What the heck is this, “Same Country Exception,” you ask? Let me explain by stating first that this is a concept present in the existing tax code relevant ONLY to subpart F income of foreign corporations. Don’t ask what subpart F income is, but just understand that it is NOT relevant to you or I individual expats. But the concept exists within the IRS where a payor corporation is organized and operating in the same foreign country as the recipient is a resident, exempting this income from taxation. Now take a leap to our situation. Here we are in the FATCA Squeeze, as I have called it. It is clear that FATCA is meant to capture money that is funneled offshore in order to avoid U.S. taxes. I, like 99% of American Expats, earn some income outside the United States. And this income is deposited into my foreign bank account here where I live. I use this bank account to pay my real estate tax, buy food, and help support my daughter pursue her education. The income is reported to the tax authority in the country in which I live. I pay all taxes due on it, not to mention reporting it as self employed income to the IRS and paying self employment tax (social security) to the United States, even though I think it is unfair. FATCA forces my bank to report the details of my account to the IRS. Not only that, I must report this myself to the IRS by filling out the FBAR. Multiply that six million-fold, and you can imagine the huge mountain of paperwork generated by us “little fish” expats working and banking abroad. What will the IRS gain? How will this help the massive deficit in the USA Treasury? Zero! All it will do is inundate the IRS with mountains of paperwork which succeeds in obscuring their ability to find tax evaders hiding their profits in offshore accounts (the “big fish”).
Now, apply the “Same Country Exception” to FATCA and FBAR and you have a rule exempting those who reside, earn income, and deposit that income into their banks — all three activities (residing/earning/banking) in the same foreign country – from FATCA and from FBAR. I reside, earn, bank in this foreign country so my bank doesn’t have to “FATCA” me and I don’t have to “FBAR”. It is plain and simple and succeeds in allowing the IRS to see to few felons from the humungous number of honest folk.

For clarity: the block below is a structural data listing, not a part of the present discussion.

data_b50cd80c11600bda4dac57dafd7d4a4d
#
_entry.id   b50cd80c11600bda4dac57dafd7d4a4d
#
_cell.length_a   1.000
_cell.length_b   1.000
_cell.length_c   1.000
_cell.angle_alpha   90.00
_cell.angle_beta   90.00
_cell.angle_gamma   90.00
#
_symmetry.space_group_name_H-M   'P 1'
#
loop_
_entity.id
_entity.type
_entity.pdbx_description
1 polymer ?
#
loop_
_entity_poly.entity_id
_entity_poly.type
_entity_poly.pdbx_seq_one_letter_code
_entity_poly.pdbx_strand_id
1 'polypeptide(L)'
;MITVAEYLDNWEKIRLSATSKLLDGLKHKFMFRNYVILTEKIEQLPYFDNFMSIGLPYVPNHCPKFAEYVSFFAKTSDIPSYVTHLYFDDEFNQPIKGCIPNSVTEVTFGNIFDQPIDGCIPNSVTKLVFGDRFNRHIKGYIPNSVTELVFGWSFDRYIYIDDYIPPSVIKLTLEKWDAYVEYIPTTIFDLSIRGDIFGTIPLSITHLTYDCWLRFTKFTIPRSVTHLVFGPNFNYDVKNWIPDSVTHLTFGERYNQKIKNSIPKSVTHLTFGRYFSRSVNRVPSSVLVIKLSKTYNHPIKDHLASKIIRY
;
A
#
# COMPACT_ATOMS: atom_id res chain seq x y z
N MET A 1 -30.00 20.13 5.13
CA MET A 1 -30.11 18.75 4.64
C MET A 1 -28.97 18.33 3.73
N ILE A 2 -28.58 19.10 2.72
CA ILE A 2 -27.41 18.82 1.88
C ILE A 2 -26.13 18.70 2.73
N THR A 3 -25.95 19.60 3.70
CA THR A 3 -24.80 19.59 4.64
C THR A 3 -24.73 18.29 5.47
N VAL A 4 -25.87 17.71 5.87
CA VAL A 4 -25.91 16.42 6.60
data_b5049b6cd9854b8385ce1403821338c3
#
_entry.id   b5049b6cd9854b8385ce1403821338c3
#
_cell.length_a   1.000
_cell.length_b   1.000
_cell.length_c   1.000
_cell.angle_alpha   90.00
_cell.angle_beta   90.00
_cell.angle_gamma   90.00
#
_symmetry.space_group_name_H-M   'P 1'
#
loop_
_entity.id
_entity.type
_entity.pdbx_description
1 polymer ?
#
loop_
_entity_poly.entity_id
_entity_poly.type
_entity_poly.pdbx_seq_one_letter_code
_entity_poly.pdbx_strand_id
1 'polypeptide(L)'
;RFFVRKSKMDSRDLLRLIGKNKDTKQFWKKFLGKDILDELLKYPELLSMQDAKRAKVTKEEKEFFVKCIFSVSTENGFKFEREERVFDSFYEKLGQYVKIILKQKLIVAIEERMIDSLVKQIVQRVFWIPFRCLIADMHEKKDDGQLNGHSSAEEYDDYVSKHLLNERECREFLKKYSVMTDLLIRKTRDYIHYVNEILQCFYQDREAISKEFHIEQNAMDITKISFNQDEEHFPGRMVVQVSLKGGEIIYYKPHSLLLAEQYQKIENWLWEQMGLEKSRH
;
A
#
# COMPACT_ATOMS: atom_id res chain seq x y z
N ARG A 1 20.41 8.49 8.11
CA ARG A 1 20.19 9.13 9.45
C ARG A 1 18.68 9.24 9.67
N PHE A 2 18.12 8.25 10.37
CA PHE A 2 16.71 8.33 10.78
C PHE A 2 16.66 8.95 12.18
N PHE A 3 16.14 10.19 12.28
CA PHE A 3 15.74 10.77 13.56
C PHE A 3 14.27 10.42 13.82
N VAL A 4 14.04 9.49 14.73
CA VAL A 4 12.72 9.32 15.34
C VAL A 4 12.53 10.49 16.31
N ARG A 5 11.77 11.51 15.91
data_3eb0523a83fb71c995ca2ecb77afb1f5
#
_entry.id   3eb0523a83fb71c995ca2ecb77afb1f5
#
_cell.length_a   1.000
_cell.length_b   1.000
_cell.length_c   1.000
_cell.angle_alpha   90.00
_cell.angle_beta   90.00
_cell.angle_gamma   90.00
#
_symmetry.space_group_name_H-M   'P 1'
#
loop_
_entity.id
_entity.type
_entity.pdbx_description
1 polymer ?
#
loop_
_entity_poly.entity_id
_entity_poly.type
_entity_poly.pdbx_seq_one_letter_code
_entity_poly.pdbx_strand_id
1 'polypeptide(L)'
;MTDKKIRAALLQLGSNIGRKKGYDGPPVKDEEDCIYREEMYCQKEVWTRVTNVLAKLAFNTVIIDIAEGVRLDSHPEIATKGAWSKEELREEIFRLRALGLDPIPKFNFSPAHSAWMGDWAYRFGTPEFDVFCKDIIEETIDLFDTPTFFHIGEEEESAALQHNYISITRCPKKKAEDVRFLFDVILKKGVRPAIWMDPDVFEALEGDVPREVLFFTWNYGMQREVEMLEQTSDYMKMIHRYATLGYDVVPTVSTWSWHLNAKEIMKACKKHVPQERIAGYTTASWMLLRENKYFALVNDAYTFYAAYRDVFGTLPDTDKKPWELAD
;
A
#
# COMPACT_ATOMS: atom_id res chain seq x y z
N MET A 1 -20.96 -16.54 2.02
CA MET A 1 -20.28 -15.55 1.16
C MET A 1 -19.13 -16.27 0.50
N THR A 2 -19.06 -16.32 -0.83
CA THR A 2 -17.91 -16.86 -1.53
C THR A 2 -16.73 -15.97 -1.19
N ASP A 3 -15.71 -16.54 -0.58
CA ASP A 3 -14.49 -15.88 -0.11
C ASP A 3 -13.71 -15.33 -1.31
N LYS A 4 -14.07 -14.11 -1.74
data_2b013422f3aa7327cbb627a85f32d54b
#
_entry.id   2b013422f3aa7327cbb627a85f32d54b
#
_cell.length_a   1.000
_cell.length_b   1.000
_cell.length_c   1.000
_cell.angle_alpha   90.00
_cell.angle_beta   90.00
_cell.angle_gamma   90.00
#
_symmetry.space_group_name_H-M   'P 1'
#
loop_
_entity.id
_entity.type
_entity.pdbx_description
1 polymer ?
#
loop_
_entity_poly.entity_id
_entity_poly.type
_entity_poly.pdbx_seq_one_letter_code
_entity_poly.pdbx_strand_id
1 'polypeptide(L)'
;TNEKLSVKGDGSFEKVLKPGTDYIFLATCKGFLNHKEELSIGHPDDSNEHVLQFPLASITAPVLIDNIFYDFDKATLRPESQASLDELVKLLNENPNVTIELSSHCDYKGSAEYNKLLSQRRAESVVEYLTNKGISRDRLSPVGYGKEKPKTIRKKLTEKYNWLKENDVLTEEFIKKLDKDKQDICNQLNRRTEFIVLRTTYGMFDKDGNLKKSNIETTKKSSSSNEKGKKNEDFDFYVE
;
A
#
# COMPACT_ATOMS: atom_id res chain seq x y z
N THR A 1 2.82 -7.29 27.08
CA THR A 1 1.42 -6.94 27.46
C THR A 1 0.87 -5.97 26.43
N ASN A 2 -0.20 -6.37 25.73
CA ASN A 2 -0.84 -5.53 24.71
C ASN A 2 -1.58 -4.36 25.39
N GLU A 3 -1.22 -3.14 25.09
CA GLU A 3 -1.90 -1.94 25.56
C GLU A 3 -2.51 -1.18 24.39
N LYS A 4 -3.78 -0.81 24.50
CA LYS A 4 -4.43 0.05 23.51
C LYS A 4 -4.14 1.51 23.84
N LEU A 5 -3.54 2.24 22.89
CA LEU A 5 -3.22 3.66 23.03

This was drawn to my attention by our friends at the American Citizens Abroad who alerted me to a scholarly article entitled, “Could a Same-Country Exception Help Focus FATCA and FBAR?” and published in Tax Notes International (July 9, 2012, p. 157). It is written by Allison Christians, the H. Heward Stikeman Chair in Tax Law at McGill University in Montreal, where she writes and teaches in the area of national and international tax law and policy. You can follow her on the Tax, Society & Culture blog at taxpol.blogspot.com or on Twitter @taxpolblog. The ACA announcement was also publicized by the Isaac Brock Society. All of this was some four months ago. My point is that this should be discussed in Congress and passed as law. So take the time to write to your Congressperson impressing them with the importance of this to us all, including to the coffers of the US Treasury. A small amount of your time now will same a large amount of your time later.
Incidentally, I will now work to compose such a letter to my Congressman and to those in Congress who have expressed interest in Expats. My next article will include my letter which you can use as a template for yours, saving you the time to compose your own letter.